A walk to remember
Introduction ACME Financial is a fast growing company that owes part of its growth to several recent acquisitions - A walk to remember introduction. ACME Financial now wants to consolidate the companies’ information technology resources to eliminate redundancy and share information among the new companies. The Chief Information Officer (CIO) has oversight responsibility for the project and has hired Client/Servers R Us to develop the architecture for the new corporate information system. Joe Consultant of C/S R Us presented 3 client/server designs to the CIO and is requesting the CIO to select one.
The CIO is not sure which middleware design is best for the company’s goals. The CIO has asked Chris Consultant to present the advantages and disadvantages for each of the alternatives. Background ACME Financial Incorporated (AF Inc. ) is an investment banking company that provides an on-line service that allows their clients to access account and market information. ACME Financial Inc. recently acquired several small and medium sized companies throughout the country, each with their own financial and accounting systems.
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Almost all of the companies have developed their own application software for their analysts’ use in their daily jobs, but only a few provided on-line account service. The analytical tools rely on near-real time market data and historical market data. The CIO wants to consolidate the financial and accounting information into a corporate information system that can support decision support applications for corporate management. Naturally, since the computer hardware is different for different companies, the CIO expects to upgrade the hardware to accommodate the new Information Technology (IT) system.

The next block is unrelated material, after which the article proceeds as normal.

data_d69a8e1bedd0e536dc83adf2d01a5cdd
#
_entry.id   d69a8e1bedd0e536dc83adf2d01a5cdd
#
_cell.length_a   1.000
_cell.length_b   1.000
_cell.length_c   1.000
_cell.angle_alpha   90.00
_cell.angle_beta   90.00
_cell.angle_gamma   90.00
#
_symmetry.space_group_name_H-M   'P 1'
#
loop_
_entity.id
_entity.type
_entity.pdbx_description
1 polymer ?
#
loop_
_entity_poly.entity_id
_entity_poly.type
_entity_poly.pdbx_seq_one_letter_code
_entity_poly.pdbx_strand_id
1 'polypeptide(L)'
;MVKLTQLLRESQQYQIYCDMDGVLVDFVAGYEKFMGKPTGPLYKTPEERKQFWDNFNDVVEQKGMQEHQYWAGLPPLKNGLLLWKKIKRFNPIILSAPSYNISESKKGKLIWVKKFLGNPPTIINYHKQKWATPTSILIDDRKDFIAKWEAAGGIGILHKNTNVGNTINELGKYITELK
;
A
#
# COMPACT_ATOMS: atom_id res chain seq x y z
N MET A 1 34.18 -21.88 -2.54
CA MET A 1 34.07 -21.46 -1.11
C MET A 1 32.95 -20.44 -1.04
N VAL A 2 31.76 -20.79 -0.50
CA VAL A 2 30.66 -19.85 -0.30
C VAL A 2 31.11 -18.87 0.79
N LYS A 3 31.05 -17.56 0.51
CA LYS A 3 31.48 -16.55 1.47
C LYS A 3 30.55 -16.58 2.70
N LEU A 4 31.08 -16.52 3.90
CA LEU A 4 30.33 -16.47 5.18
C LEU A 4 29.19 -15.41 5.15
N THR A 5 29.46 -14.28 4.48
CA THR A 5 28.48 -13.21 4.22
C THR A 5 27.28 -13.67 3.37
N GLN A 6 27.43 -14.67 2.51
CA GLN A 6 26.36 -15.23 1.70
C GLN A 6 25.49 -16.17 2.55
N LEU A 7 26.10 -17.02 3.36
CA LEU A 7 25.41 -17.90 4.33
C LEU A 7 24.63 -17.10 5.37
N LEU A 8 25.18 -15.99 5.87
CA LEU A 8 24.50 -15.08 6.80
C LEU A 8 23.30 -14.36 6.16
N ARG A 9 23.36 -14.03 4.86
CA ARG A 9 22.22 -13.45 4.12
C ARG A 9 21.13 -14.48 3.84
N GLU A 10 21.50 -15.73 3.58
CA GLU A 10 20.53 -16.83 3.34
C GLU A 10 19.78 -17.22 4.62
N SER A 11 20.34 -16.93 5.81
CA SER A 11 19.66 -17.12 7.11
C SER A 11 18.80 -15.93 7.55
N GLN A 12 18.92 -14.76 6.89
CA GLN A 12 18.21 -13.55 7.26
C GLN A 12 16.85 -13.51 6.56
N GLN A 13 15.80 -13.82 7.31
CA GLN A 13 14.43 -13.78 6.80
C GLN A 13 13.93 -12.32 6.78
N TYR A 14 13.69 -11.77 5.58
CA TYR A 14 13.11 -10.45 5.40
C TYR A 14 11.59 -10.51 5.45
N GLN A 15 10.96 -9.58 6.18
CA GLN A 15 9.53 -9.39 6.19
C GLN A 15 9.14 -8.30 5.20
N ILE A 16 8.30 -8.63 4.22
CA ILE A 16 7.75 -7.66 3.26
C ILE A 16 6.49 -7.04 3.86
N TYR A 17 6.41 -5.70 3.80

The CIO will select the best analytical software as the standard software used by all company analysts. Each local site will be expected to provide an on-line service for their customers. Customers will be given the necessary application software to access their account information. Finally, ACME Financial has developed special data mining software that gives them a competitive advantage. AF Inc. offers their customers investment advice based on the information derived by the data mining software. Each account manager receives the information and then provides tailored recommendations
to each customer based on their portfolio. System Requirements The following list of system requirements reflects the system’s priorities (listed roughly in order of priority): 1. Availability: The CIO’s number one priority is high availability. AF Inc. markets their reliability and feels that most clients choose them for their dependability. The CIO wants to maximize the system’s availability. To achieve high availability, if a regional office cannot provide support then a customer must always have access to the on-line service through a different office. 2.
Data Integrity: The requirement for data integrity varies within the system. The most important data are customer’s transactions. It is essential that a customer’s transaction is never lost and the system must guarantee that each transaction is completed. In contrast, data lost from the high data rate inputs, such as Reuter’s and the NYSE, are easily recovered during the each broadcast so it is not critical if some data are lost during a broadcast. 3. Performance: Financial markets are highly volatile; time sensitivity of data is measured in minutes. Millions can be lost if information is delayed getting to the analysts.
The system must be able to support information broadcast throughout the network. 4. Security: The CIO is concerned about the security of the data mining software and the information produced by the data mining software. The Chief Executive Officer thinks the data mining information software provides a competitive advantage for the company. If an unauthorized user had access to the information they could steal the data mining applications or steal the information produced by the data mining software. In either case, the perpetrator could make the same investment recommendations as AF Inc. account managers.